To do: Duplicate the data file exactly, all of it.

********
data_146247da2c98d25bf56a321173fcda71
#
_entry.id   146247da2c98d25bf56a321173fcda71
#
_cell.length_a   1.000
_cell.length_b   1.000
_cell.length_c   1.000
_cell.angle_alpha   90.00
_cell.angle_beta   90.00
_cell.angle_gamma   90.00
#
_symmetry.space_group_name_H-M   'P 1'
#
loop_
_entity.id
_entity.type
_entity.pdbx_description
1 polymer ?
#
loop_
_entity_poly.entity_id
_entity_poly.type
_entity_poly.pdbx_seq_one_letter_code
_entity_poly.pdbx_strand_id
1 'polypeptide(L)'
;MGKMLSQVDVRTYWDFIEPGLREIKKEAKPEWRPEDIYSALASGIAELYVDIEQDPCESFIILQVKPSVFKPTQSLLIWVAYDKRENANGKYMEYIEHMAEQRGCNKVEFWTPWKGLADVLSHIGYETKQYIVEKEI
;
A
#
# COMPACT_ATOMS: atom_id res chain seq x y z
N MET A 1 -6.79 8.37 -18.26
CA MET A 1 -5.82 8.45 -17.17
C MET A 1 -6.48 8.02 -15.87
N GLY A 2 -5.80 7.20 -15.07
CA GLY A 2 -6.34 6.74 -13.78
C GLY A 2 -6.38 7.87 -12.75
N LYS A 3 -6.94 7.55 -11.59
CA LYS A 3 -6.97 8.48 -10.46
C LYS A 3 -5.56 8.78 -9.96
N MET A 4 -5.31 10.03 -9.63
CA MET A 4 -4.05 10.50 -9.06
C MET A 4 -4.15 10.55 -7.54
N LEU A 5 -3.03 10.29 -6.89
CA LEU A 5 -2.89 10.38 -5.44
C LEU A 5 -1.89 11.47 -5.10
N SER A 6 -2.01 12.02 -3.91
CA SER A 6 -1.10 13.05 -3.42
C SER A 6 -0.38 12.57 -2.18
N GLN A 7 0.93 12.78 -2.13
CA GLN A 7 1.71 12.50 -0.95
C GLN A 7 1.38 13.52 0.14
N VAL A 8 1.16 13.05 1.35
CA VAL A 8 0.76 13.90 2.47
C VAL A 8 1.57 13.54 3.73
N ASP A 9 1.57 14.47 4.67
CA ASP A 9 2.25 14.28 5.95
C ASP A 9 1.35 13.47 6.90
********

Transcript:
data_146247da2c98d25bf56a321173fcda71
#
_entry.id   146247da2c98d25bf56a321173fcda71
#
_cell.length_a   1.000
_cell.length_b   1.000
_cell.length_c   1.000
_cell.angle_alpha   90.00
_cell.angle_beta   90.00
_cell.angle_gamma   90.00
#
_symmetry.space_group_name_H-M   'P 1'
#
loop_
_entity.id
_entity.type
_entity.pdbx_description
1 polymer ?
#
loop_
_entity_poly.entity_id
_entity_poly.type
_entity_poly.pdbx_seq_one_letter_code
_entity_poly.pdbx_strand_id
1 'polypeptide(L)'
;MGKMLSQVDVRTYWDFIEPGLREIKKEAKPEWRPEDIYSALASGIAELYVDIEQDPCESFIILQVKPSVFKPTQSLLIWVAYDKRENANGKYMEYIEHMAEQRGCNKVEFWTPWKGLADVLSHIGYETKQYIVEKEI
;
A
#
# COMPACT_ATOMS: atom_id res chain seq x y z
N MET A 1 -6.79 8.37 -18.26
CA MET A 1 -5.82 8.45 -17.17
C MET A 1 -6.48 8.02 -15.87
N GLY A 2 -5.80 7.20 -15.07
CA GLY A 2 -6.34 6.74 -13.78
C GLY A 2 -6.38 7.87 -12.75
N LYS A 3 -6.94 7.55 -11.59
CA LYS A 3 -6.97 8.48 -10.46
C LYS A 3 -5.56 8.78 -9.96
N MET A 4 -5.31 10.03 -9.63
CA MET A 4 -4.05 10.50 -9.06
C MET A 4 -4.15 10.55 -7.54
N LEU A 5 -3.03 10.29 -6.89
CA LEU A 5 -2.89 10.38 -5.44
C LEU A 5 -1.89 11.47 -5.10
N SER A 6 -2.01 12.02 -3.91
CA SER A 6 -1.10 13.05 -3.42
C SER A 6 -0.38 12.57 -2.18
N GLN A 7 0.93 12.78 -2.13
CA GLN A 7 1.71 12.50 -0.95
C GLN A 7 1.38 13.52 0.14
N VAL A 8 1.16 13.05 1.35
CA VAL A 8 0.76 13.90 2.47
C VAL A 8 1.57 13.54 3.73
N ASP A 9 1.57 14.47 4.67
CA ASP A 9 2.25 14.28 5.95
C ASP A 9 1.35 13.47 6.90